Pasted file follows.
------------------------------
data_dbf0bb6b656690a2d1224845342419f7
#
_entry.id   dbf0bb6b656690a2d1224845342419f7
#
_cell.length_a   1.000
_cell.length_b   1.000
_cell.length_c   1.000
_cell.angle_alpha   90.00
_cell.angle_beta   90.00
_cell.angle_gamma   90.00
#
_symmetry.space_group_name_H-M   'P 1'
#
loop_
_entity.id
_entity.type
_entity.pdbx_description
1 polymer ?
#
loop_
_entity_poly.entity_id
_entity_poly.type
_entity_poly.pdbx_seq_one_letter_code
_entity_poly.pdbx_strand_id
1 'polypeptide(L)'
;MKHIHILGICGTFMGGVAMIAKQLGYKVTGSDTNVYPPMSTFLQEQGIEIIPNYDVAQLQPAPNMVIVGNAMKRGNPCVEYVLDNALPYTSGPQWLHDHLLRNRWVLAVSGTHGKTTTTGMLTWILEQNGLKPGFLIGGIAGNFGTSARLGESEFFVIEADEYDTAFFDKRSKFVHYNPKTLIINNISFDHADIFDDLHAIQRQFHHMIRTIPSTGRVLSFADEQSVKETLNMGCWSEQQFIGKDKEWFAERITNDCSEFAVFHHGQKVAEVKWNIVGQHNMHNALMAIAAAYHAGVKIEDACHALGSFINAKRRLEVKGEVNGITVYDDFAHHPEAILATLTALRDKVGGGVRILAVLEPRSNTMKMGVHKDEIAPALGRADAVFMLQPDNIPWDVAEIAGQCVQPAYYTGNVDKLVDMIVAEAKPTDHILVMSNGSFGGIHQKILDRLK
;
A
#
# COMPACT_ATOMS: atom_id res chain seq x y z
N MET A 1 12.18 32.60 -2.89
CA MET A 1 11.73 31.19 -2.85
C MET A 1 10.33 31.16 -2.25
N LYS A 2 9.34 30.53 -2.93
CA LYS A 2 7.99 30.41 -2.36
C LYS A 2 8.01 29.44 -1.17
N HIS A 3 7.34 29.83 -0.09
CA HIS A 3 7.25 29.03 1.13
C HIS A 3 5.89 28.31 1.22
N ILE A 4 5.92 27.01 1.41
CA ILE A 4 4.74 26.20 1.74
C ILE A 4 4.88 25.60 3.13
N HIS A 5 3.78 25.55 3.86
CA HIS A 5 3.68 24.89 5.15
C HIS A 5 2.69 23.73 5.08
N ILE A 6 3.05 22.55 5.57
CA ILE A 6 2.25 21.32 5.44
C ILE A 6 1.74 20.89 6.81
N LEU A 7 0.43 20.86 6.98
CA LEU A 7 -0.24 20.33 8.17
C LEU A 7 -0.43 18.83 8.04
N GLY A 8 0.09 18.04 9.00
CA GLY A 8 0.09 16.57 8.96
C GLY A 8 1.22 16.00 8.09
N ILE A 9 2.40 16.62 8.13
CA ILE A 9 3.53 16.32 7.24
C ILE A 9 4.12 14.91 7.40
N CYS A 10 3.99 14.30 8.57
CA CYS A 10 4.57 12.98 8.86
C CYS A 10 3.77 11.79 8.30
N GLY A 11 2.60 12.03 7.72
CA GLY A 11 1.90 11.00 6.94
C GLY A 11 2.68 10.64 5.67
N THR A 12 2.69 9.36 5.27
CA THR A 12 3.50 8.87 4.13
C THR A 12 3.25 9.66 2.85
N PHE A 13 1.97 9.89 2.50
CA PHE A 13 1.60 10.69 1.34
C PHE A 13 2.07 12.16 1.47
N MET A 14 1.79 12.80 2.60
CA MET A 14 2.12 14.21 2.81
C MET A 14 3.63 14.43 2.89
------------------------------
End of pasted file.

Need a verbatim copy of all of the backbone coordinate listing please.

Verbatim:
data_dbf0bb6b656690a2d1224845342419f7
#
_entry.id   dbf0bb6b656690a2d1224845342419f7
#
_cell.length_a   1.000
_cell.length_b   1.000
_cell.length_c   1.000
_cell.angle_alpha   90.00
_cell.angle_beta   90.00
_cell.angle_gamma   90.00
#
_symmetry.space_group_name_H-M   'P 1'
#
loop_
_entity.id
_entity.type
_entity.pdbx_description
1 polymer ?
#
loop_
_entity_poly.entity_id
_entity_poly.type
_entity_poly.pdbx_seq_one_letter_code
_entity_poly.pdbx_strand_id
1 'polypeptide(L)'
;MKHIHILGICGTFMGGVAMIAKQLGYKVTGSDTNVYPPMSTFLQEQGIEIIPNYDVAQLQPAPNMVIVGNAMKRGNPCVEYVLDNALPYTSGPQWLHDHLLRNRWVLAVSGTHGKTTTTGMLTWILEQNGLKPGFLIGGIAGNFGTSARLGESEFFVIEADEYDTAFFDKRSKFVHYNPKTLIINNISFDHADIFDDLHAIQRQFHHMIRTIPSTGRVLSFADEQSVKETLNMGCWSEQQFIGKDKEWFAERITNDCSEFAVFHHGQKVAEVKWNIVGQHNMHNALMAIAAAYHAGVKIEDACHALGSFINAKRRLEVKGEVNGITVYDDFAHHPEAILATLTALRDKVGGGVRILAVLEPRSNTMKMGVHKDEIAPALGRADAVFMLQPDNIPWDVAEIAGQCVQPAYYTGNVDKLVDMIVAEAKPTDHILVMSNGSFGGIHQKILDRLK
;
A
#
# COMPACT_ATOMS: atom_id res chain seq x y z
N MET A 1 12.18 32.60 -2.89
CA MET A 1 11.73 31.19 -2.85
C MET A 1 10.33 31.16 -2.25
N LYS A 2 9.34 30.53 -2.93
CA LYS A 2 7.99 30.41 -2.36
C LYS A 2 8.01 29.44 -1.17
N HIS A 3 7.34 29.83 -0.09
CA HIS A 3 7.25 29.03 1.13
C HIS A 3 5.89 28.31 1.22
N ILE A 4 5.92 27.01 1.41
CA ILE A 4 4.74 26.20 1.74
C ILE A 4 4.88 25.60 3.13
N HIS A 5 3.78 25.55 3.86
CA HIS A 5 3.68 24.89 5.15
C HIS A 5 2.69 23.73 5.08
N ILE A 6 3.05 22.55 5.57
CA ILE A 6 2.25 21.32 5.44
C ILE A 6 1.74 20.89 6.81
N LEU A 7 0.43 20.86 6.98
CA LEU A 7 -0.24 20.33 8.17
C LEU A 7 -0.43 18.83 8.04
N GLY A 8 0.09 18.04 9.00
CA GLY A 8 0.09 16.57 8.96
C GLY A 8 1.22 16.00 8.09
N ILE A 9 2.40 16.62 8.13
CA ILE A 9 3.53 16.32 7.24
C ILE A 9 4.12 14.91 7.40
N CYS A 10 3.99 14.30 8.57
CA CYS A 10 4.57 12.98 8.86
C CYS A 10 3.77 11.79 8.30
N GLY A 11 2.60 12.03 7.72
CA GLY A 11 1.90 11.00 6.94
C GLY A 11 2.68 10.64 5.67
N THR A 12 2.69 9.36 5.27
CA THR A 12 3.50 8.87 4.13
C THR A 12 3.25 9.66 2.85
N PHE A 13 1.97 9.89 2.50
CA PHE A 13 1.60 10.69 1.34
C PHE A 13 2.07 12.16 1.47
N MET A 14 1.79 12.80 2.60
CA MET A 14 2.12 14.21 2.81
C MET A 14 3.63 14.43 2.89